Hekastos is used in one of my favorite verses in Hebrews 

But encourage one another day after day (literally "every day"), as long as it is still called “Today,” so that none of you will be hardened by the deceitfulness of sin.(Heb 3:13+)

Zodhiates on hekastos (I) Generally, as in Matt. 16:27, "to each one separately" (a.t. [Luke 6:44; John 7:53; Rom. 2:6]). Followed by the gen. pl. (Matt. 26:22, "each one of them" [a.t.]; John 6:7; Rom. 14:12). This idea of separation or singling out is expressed still more strongly by heís hékastos, each one (Acts 20:31; Eph. 4:16; Rev. 21:21). Followed by the gen. pl. (Luke 4:40; Acts 2:3). In the phrase kathʾ hekástēn hēméran, with the prep. katá, a distributive, and hēméra, day, we have the strengthened distributive force of katá (Heb. 3:13; Rev. 22:2). (II) Distributively, in construction with pl. verbs where it is in apposition with the pl. noun implied (Matt. 18:35; John 16:32; Heb. 8:11). Followed by the gen. pl. (Acts 11:29). Heís hékastos, each one (Acts 2:6). In apposition, with the pl. noun or pron. expressed (Luke 2:3; Acts 2:8; Eph. 5:33). With heís (1 Cor. 12:18). (Complete Word Study Dictionary: New Testament)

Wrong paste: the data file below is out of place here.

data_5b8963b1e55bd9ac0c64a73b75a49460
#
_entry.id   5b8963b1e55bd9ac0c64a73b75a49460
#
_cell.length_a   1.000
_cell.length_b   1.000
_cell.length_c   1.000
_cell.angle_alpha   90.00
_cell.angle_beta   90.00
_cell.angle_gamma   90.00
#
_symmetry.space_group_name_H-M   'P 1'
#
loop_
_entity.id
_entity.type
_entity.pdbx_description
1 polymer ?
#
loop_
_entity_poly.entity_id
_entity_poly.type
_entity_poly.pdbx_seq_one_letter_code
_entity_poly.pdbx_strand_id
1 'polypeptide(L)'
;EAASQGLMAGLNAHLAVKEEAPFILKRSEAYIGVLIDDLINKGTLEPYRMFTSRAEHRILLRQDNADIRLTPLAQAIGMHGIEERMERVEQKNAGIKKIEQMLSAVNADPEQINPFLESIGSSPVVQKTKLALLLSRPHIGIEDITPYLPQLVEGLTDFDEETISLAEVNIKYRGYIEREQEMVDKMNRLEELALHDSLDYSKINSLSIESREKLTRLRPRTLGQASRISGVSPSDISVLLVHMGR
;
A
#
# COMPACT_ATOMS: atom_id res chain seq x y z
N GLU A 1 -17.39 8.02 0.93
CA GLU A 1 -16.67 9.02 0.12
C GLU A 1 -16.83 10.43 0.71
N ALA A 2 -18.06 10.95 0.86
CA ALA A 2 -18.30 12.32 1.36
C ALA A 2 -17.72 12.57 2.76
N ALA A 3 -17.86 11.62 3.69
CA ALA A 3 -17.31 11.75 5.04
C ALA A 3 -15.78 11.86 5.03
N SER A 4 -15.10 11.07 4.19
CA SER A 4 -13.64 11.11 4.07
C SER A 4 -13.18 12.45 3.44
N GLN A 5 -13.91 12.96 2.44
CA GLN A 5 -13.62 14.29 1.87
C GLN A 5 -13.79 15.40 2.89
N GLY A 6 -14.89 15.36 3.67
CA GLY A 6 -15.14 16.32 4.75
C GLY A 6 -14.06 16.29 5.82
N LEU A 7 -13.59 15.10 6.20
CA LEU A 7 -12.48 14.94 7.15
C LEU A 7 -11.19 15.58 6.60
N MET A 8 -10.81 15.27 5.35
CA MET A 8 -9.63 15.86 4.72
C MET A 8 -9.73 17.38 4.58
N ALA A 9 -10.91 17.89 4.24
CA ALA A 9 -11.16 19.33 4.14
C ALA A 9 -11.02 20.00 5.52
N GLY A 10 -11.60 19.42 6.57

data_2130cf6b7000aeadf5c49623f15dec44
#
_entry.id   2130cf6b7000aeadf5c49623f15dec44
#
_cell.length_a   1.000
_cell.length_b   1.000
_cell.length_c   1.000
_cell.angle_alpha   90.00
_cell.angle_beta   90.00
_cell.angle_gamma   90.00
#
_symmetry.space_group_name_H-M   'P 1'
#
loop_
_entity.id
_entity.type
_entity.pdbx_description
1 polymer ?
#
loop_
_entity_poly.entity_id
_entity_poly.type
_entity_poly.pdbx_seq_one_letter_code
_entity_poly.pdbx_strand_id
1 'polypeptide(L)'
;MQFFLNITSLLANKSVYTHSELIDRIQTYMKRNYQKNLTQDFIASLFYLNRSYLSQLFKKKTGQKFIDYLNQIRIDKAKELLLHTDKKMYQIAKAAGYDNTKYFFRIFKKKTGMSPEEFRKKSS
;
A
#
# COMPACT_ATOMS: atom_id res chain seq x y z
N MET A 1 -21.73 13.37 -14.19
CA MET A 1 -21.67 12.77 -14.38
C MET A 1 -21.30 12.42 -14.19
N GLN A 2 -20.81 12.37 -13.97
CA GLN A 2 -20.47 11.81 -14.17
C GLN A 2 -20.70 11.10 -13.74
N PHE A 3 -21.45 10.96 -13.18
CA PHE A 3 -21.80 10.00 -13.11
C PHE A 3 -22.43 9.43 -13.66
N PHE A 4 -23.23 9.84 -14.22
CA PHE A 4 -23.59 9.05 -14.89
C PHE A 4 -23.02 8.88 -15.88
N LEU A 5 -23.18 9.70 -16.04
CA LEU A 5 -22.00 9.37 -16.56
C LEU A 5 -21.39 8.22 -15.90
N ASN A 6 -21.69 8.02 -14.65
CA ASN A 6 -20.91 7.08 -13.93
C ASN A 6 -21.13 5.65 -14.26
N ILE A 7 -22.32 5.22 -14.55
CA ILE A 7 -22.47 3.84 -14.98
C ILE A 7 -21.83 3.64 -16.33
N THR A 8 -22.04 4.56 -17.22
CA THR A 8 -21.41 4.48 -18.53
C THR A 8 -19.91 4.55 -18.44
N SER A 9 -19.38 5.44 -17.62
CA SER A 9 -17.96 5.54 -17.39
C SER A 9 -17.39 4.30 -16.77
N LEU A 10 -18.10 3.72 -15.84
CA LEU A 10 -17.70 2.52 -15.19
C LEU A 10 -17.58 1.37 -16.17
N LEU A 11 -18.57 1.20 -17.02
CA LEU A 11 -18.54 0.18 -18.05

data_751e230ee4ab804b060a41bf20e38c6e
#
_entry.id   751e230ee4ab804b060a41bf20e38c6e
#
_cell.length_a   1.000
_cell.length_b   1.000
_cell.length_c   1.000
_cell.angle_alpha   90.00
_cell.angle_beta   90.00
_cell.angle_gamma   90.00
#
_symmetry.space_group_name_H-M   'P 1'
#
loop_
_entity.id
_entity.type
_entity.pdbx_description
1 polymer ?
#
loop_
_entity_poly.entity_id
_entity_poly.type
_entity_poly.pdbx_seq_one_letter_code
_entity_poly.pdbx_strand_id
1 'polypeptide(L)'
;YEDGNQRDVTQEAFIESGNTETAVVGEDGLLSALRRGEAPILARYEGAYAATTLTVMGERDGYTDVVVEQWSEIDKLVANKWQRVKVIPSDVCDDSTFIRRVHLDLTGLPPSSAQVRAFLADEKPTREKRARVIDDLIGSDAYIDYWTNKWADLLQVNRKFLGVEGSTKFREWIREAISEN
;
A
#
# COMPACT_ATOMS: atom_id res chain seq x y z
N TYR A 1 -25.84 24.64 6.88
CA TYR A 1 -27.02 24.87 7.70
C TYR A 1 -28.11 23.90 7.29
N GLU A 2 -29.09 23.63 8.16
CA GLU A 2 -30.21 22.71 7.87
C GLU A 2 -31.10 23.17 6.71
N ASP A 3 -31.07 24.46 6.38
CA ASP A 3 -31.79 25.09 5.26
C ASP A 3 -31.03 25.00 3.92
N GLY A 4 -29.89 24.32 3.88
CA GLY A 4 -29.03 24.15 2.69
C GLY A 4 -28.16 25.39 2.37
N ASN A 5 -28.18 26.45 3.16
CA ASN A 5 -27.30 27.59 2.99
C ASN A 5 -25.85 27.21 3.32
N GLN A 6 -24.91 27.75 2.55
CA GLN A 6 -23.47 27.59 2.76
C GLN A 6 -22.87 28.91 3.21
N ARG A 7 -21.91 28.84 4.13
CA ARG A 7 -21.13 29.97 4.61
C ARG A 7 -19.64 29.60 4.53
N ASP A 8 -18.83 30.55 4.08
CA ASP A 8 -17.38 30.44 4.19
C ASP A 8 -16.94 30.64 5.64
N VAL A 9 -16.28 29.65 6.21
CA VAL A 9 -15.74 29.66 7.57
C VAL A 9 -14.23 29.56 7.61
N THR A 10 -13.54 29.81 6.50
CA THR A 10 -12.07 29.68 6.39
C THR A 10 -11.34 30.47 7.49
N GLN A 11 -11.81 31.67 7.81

Hekastos - 75v - each(36), each man(4), each man's(3), each one(22), each one's(1), each person(2), every(1), every man(2), every one(2), every*(1), everyone(4), personal(1).

Matt. 16:27; Matt. 18:35; Matt. 25:15; Matt. 26:22; Mk. 13:34; Lk. 2:3; Lk. 4:40; Lk. 6:44; Lk. 13:15; Lk. 16:5; Jn. 6:7; Jn. 7:53; Jn. 16:32; Jn. 19:23; Acts 2:3; Acts 2:6; Acts 2:8; Acts 2:38; Acts 3:26; Acts 4:35; Acts 11:29; Acts 17:27; Acts 20:31; Acts 21:26; Rom. 2:6; Rom. 12:3; Rom. 14:5; Rom. 14:12; Rom. 15:2; 1 Co. 1:12; 1 Co. 3:5; 1 Co. 3:8; 1 Co. 3:10; 1 Co. 3:13; 1 Co. 4:5; 1 Co. 7:2; 1 Co. 7:7; 1 Co. 7:17; 1 Co. 7:20; 1 Co. 7:24; 1 Co. 11:21; 1 Co. 12:7; 1 Co. 12:11; 1 Co. 12:18; 1 Co. 14:26; 1 Co. 15:23; 1 Co. 15:38; 1 Co. 16:2; 2 Co. 5:10; 2 Co. 9:7; Gal. 6:4; Gal. 6:5; Eph. 4:7; Eph. 4:16; Eph. 4:25; Eph. 5:33; Eph. 6:8; Phil. 2:4; Col. 4:6; 1 Thess. 2:11; 1 Thess. 4:4; 2 Thess. 1:3; Heb 3:13, Heb. 6:11; Heb. 8:11; Heb. 11:21; Jas. 1:14; 1 Pet. 1:17; 1 Pet. 4:10; Rev. 2:23; Rev. 5:8; Rev. 6:11; Rev. 20:13; Rev. 21:21; Rev. 22:2; Rev. 22:12